Soldiers crossed the planks in waves and stormed the boats against arrows flying toward, and often into, them. They fought on the decks. Many of the waves of men were turned back, to be followed by greater waves. The sea was turning red and filled with the bodies of the fallen, Christian and Muslim. 

Miguel de Cervantes, a Spanish soldier, was among the wounded. His right hand would later pen Don Quixote for us. His left hand became useless on this day.

Soldiers fought on, through the decks, descending into the ships, finding the rowers of the Turkish galleys. Those rowers were slaves. Most were Christian slaves. And so their chains were broken. Arms were given out to the newly-freed that they may wildly join in the fight against their former captors.  

The commanders on both sides did what they could to keep a semblance of order. Barbarigo remarkably pivoted his squadron counterclockwise, pinning the Turkish right flank, before he’d taken the fatal arrow in his eye. The ships commanded by Doria had been outmaneuvered, and outmanned shortly after, and the reserve squadron came to the rescue of the southern flank. 

The flagships Real and Sultana directly engaged. Spanish marines fought against the famed Janissaries, hand-to-hand, on the decks. Don Juan himself was wounded during the third charge aboard the Sultana’s bloodied deck. Müezzinzade Ali Pasha, commander of the Turkish fleet, was killed along with his crew. The Sultana’s banner was seized, for all the surviving Turkish men to watch.

The proud Janissaries were resolved to fight to the last. They fought on, and on, as Ottoman ships were being sunk or captured all around them. Some later claimed that they’d even resorted to pelting fruit at their enemies as they grew desperate.

Five hours had elapsed until it was all over.

Et Jesum, benedictum fructum ventris tui, nobis post hoc exsilium ostende. 

Long ago, St. Dominic had been invited to take residence at the Basilica of Santa Sabina. The Dominicans have cared for this basilica ever since. Within the walls of this ancient structure, Pope Pius V was consulting with his cardinals. 

The Holy Father, as exhausted as he was after the day’s procession, attentively listened while the cardinals deliberated. He suddenly looked out the window. He rose from his seat and walked to the window and the voices of his cardinals faded away to background noise.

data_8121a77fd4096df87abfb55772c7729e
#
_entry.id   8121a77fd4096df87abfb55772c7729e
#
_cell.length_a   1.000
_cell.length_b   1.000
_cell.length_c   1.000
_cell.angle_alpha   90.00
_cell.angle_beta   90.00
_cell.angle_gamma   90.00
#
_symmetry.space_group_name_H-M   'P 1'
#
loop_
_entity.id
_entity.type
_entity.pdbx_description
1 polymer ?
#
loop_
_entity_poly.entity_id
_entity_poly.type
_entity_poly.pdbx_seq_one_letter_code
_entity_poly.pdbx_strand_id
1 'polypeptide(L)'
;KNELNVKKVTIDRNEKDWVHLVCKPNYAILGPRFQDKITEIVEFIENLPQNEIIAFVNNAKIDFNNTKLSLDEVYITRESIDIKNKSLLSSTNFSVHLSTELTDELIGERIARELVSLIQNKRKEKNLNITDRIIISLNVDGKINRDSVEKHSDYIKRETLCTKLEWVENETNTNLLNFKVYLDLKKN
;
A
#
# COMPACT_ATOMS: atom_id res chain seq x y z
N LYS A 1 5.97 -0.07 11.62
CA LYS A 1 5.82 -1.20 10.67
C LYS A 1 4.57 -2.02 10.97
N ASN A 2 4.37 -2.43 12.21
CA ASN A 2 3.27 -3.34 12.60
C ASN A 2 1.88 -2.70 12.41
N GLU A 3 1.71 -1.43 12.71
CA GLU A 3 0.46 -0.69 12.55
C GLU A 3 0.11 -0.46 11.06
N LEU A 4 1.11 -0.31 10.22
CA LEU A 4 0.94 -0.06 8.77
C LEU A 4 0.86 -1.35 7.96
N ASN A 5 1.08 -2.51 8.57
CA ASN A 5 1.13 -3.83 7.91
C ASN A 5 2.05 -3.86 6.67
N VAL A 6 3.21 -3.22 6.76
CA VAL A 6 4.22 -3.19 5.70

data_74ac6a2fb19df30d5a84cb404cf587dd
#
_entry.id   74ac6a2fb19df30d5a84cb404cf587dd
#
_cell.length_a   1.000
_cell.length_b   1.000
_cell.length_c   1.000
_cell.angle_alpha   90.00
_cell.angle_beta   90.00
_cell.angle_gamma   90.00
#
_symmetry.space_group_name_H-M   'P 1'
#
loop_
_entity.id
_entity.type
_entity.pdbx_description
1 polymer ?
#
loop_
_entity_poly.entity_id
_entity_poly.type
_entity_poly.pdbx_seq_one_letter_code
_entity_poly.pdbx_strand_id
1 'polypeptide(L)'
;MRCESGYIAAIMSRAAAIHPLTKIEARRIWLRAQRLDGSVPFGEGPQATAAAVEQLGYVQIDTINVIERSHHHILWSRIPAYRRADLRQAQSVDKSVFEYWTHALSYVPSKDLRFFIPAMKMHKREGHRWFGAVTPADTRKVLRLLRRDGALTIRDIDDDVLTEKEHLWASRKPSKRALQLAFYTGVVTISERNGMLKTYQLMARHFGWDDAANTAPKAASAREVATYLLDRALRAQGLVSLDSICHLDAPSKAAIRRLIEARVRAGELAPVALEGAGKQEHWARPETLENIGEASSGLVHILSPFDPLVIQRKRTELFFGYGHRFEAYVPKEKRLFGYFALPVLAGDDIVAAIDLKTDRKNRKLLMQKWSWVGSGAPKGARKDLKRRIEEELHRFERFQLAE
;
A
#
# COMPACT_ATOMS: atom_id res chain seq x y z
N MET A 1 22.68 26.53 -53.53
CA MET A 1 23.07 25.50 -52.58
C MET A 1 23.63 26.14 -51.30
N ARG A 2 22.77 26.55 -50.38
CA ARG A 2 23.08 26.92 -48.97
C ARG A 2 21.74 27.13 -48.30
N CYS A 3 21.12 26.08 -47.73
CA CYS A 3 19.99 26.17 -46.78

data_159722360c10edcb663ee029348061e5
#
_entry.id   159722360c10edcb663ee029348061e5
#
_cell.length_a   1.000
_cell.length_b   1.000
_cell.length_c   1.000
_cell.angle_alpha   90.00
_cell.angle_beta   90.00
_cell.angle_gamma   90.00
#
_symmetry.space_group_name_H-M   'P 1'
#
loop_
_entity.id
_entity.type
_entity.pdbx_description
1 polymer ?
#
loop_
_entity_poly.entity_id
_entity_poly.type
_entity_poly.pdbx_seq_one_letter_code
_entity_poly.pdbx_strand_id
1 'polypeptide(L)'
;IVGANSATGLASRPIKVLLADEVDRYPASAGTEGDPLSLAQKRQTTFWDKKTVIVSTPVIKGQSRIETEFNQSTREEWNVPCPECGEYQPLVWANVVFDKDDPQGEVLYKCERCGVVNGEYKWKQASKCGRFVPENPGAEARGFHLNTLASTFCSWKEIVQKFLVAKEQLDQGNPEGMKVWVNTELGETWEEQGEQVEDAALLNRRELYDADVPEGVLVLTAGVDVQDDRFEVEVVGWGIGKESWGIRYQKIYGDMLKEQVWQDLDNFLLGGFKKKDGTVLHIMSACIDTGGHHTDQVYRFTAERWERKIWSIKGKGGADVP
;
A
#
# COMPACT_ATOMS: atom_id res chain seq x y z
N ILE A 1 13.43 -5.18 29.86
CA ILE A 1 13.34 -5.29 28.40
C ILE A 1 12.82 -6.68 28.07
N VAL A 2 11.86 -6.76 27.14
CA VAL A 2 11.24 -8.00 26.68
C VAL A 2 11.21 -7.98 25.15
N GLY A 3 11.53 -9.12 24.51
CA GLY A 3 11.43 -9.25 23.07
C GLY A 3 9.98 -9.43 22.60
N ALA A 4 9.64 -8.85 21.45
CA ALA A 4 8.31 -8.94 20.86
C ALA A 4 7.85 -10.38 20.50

The cardinal who was speaking suddenly stopped mid-sentence. He and the rest each silently wondered to themselves what it was that the Vicar of Christ was staring at.

He could see a vision in the sky, of victory.

The Pope’s eyes were filled with tears of thanksgiving. "Let us set aside business and fall on our knees in thanksgiving to God,” he said, looking back at his cardinals, “for he has given our fleet a great victory."

He knew that what he’d seen was a blessing from Our Lady.

Confirmation of the Battle of Lepanto’s outcome finally reached Rome some weeks later. The Holy League had suffered enormous casualties on that day. The Ottomans had suffered far greater casualties, and most of her vast fleet had been either captured or destroyed. Roughly 12,000 Christian slaves were freed on that day. 

New Turkish ships could be built, quickly enough, to replace the annihilated fleet. But the experience of their men lying at the bottom of the sea proved irreplaceable. The threat the Ottoman fleet once posed on Christendom was vanquished. 

O clemens, o pia, o dulcis Virgo Maria.

Pope St. Pius V established the Feast of Our Lady of Victory before his death on May 1, 1572. It has since been renamed the Feast of Our Lady of the Rosary, as we know it today.

“Here is your mother,” Our Lord had said on the cross. We know that he spoke to St. John, and that he was likewise speaking to all of us. The Mother of God was promised to us as our very own mother. She is the Queen of Heaven, and her prayers are far more powerful than any of the obstacles we must face, She still prays for us to this very day.

Holy Mary, Mother of God, pray for us!